It was typical of Cutler that, when invited to make a programme about his life and work for STV, he used a split screen in order to interview himself. The first Cutler sat at a harmonium on the right-hand side of the screen, the second knelt before the first, like a supplicant, on the left side.

“May I interview you, Ivor?”, asked Cutler number Two, meekly. “Mr Cutler to you!”, Cutler One replied, gruffly, before adding, “only my intimate friends get to call me Ivor”.

“When strangers call me Ivor, it’s like getting a French kiss from a public relations consultant.”

The chastened Cutler Two offered a mild protest: “But you know me.” Unmoved, Cutler One concluded the exchange, saying: “I know nothing, and it’s taken me a lifetime to get to this stage.”

It’s often said that dreamers live in a world of their own. In Cutler’s case that world had its own name, as he divulged in the title of his first album Ivor Cutler of Y’Hup (released by Decca in 1959).

Many albums – such as Velvet Donkey (1975) and Gruts (1986) – were to follow. There were numerous books (for both adults and children) too, including the poetry collection Fresh Carpet (1986) and the anecdotal prose of Glasgow Dreamer (1990).

Throughout this prodigious oeuvre Cutler combined his delightfully, and sometimes troublingly, surreal humour with a gently subversive, anarchic humanism (the latter of which was reflected in his steadfast support of both the Noise Abatement Society and the Voluntary Euthanasia Society).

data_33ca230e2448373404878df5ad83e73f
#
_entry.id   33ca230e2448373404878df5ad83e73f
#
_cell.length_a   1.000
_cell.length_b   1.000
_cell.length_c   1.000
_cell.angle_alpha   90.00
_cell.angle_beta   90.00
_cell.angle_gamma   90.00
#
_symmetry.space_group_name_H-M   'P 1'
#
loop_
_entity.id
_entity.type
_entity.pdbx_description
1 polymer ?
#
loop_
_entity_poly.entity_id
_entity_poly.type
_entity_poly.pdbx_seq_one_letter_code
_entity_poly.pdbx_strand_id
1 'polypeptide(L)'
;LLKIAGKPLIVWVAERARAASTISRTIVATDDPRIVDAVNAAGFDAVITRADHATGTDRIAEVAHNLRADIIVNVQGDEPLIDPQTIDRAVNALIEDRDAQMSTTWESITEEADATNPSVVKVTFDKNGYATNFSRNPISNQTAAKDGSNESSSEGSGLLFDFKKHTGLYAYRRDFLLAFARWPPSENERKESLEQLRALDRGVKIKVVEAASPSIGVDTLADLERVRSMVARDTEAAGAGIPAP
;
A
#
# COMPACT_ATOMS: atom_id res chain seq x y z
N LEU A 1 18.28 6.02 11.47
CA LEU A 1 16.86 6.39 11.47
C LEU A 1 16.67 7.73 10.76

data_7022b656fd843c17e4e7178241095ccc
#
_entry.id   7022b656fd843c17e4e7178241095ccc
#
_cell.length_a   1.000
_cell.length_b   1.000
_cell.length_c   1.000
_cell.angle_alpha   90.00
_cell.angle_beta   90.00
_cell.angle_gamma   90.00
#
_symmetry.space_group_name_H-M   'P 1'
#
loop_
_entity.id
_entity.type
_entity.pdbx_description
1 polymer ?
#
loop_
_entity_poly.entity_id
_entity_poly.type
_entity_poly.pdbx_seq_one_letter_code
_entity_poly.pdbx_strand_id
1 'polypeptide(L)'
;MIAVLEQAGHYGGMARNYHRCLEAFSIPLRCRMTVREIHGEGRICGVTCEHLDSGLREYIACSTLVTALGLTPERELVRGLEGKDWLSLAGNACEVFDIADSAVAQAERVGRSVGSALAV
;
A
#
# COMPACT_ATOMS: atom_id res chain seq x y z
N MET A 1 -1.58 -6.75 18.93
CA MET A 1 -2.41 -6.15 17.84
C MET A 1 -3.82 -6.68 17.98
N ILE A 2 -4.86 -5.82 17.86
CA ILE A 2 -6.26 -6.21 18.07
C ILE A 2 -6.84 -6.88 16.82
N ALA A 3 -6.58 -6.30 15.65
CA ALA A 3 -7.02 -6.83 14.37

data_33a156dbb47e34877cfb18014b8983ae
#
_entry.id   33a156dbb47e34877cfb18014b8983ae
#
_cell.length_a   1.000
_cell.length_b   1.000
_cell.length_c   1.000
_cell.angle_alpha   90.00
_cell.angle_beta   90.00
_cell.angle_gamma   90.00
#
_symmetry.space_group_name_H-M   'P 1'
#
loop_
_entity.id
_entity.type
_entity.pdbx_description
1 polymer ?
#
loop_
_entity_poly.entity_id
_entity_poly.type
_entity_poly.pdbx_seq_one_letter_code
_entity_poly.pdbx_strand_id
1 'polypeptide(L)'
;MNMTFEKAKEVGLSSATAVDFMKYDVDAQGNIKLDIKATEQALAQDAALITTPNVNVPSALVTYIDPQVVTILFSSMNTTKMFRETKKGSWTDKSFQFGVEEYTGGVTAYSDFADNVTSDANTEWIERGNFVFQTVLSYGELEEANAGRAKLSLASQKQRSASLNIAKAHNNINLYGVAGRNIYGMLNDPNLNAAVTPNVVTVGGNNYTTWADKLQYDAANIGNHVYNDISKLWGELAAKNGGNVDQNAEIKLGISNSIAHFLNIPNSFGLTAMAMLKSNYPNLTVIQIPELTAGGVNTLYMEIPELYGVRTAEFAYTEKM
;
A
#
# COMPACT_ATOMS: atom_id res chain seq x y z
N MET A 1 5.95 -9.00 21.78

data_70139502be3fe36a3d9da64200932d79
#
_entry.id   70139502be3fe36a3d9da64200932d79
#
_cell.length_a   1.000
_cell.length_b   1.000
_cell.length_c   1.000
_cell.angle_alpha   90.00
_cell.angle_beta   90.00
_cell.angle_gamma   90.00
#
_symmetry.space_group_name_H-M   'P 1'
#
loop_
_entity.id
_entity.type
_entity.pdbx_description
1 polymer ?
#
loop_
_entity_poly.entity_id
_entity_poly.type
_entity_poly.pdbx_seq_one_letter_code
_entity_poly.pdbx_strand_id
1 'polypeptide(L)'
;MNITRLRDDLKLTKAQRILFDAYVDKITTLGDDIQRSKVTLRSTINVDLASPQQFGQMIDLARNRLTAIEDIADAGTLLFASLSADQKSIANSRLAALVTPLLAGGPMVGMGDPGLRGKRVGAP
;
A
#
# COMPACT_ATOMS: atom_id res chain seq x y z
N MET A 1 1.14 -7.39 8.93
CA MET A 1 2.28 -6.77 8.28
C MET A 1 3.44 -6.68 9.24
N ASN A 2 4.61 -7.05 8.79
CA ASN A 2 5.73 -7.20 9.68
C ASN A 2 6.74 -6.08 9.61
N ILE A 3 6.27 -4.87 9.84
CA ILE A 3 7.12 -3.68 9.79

I had the pleasure of seeing Cutler perform his poetry live, at the Stills photography gallery in Edinburgh in 1994.

The occasion was the launch of the whimsically titled A Stuggy Pren, a book of photographs of Cutler and his partner (in life and art) Phyllis King taken by Katrina Lithgow, accompanied by poems by Cutler.

Lithgow’s black and white photos – of Cutler peaking out from inside a cupboard and so on – are typically playful and humorous.

Cutler encouraged the children in the audience to sit at the front. Following a short interval he returned proclaiming: “Shut up! Shut Up! The poet’s coming back!” (An injunction that would be paraphrased in the theatre show The Beautiful Cosmos of Ivor Cutler, co-produced by the National Theatre of Scotland and Vanishing Point theatre company in 2014).

Cutler was a resolute atheist who joked about God taking revenge upon him. However, his Jewish identity was important to him.

“Religion is not relevant to my life,” he said, “but I was born a Jew and there is no way you can hide under the carpet, not that I want to.”

Cutler’s Jewish roots also emerged in some of his music, which was inflected strongly with the distinctive sound of Ashkenazi Jewish klezmer.

Ivor Cutler was a brilliantly unique figure in Scottish and international culture. He also stood in a tradition of Glasgow-Jewish comedians and humorists that stretches back to the early-20th century music hall artist Ike Freedman and forward to contemporary figures Arnold Brown and Jerry Sadowitz.

With thanks to Harvey Kaplan, director of the Scottish Jewish Archives Centre